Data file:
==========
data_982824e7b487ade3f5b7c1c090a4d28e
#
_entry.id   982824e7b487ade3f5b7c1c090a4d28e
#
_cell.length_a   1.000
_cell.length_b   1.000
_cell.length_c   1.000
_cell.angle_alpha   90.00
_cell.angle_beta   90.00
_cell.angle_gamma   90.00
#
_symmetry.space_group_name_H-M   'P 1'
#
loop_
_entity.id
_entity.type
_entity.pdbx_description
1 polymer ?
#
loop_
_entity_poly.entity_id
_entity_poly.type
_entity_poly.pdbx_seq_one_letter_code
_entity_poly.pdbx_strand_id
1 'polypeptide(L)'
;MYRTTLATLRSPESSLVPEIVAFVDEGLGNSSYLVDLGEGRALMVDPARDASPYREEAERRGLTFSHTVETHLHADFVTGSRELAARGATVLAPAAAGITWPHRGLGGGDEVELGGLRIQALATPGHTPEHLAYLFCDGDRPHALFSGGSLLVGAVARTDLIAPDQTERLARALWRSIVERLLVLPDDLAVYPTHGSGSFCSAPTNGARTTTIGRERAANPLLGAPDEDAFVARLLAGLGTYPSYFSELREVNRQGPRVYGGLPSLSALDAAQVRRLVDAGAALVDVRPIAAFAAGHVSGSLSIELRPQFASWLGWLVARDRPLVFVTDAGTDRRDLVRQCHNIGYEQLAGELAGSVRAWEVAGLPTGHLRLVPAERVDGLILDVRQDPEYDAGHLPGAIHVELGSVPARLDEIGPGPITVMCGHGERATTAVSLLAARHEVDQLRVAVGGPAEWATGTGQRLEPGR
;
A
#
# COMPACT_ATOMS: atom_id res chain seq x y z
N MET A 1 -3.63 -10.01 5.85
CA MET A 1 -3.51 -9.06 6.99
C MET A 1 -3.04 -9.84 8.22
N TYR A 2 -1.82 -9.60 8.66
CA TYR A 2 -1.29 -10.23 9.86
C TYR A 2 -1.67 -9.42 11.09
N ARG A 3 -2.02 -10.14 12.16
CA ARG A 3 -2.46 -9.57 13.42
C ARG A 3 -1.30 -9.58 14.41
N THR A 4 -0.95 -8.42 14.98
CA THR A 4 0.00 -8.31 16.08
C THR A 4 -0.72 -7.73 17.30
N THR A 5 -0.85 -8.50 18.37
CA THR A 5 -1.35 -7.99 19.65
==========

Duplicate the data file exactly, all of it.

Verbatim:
data_982824e7b487ade3f5b7c1c090a4d28e
#
_entry.id   982824e7b487ade3f5b7c1c090a4d28e
#
_cell.length_a   1.000
_cell.length_b   1.000
_cell.length_c   1.000
_cell.angle_alpha   90.00
_cell.angle_beta   90.00
_cell.angle_gamma   90.00
#
_symmetry.space_group_name_H-M   'P 1'
#
loop_
_entity.id
_entity.type
_entity.pdbx_description
1 polymer ?
#
loop_
_entity_poly.entity_id
_entity_poly.type
_entity_poly.pdbx_seq_one_letter_code
_entity_poly.pdbx_strand_id
1 'polypeptide(L)'
;MYRTTLATLRSPESSLVPEIVAFVDEGLGNSSYLVDLGEGRALMVDPARDASPYREEAERRGLTFSHTVETHLHADFVTGSRELAARGATVLAPAAAGITWPHRGLGGGDEVELGGLRIQALATPGHTPEHLAYLFCDGDRPHALFSGGSLLVGAVARTDLIAPDQTERLARALWRSIVERLLVLPDDLAVYPTHGSGSFCSAPTNGARTTTIGRERAANPLLGAPDEDAFVARLLAGLGTYPSYFSELREVNRQGPRVYGGLPSLSALDAAQVRRLVDAGAALVDVRPIAAFAAGHVSGSLSIELRPQFASWLGWLVARDRPLVFVTDAGTDRRDLVRQCHNIGYEQLAGELAGSVRAWEVAGLPTGHLRLVPAERVDGLILDVRQDPEYDAGHLPGAIHVELGSVPARLDEIGPGPITVMCGHGERATTAVSLLAARHEVDQLRVAVGGPAEWATGTGQRLEPGR
;
A
#
# COMPACT_ATOMS: atom_id res chain seq x y z
N MET A 1 -3.63 -10.01 5.85
CA MET A 1 -3.51 -9.06 6.99
C MET A 1 -3.04 -9.84 8.22
N TYR A 2 -1.82 -9.60 8.66
CA TYR A 2 -1.29 -10.23 9.86
C TYR A 2 -1.67 -9.42 11.09
N ARG A 3 -2.02 -10.14 12.16
CA ARG A 3 -2.46 -9.57 13.42
C ARG A 3 -1.30 -9.58 14.41
N THR A 4 -0.95 -8.42 14.98
CA THR A 4 0.00 -8.31 16.08
C THR A 4 -0.72 -7.73 17.30
N THR A 5 -0.85 -8.50 18.37
CA THR A 5 -1.35 -7.99 19.65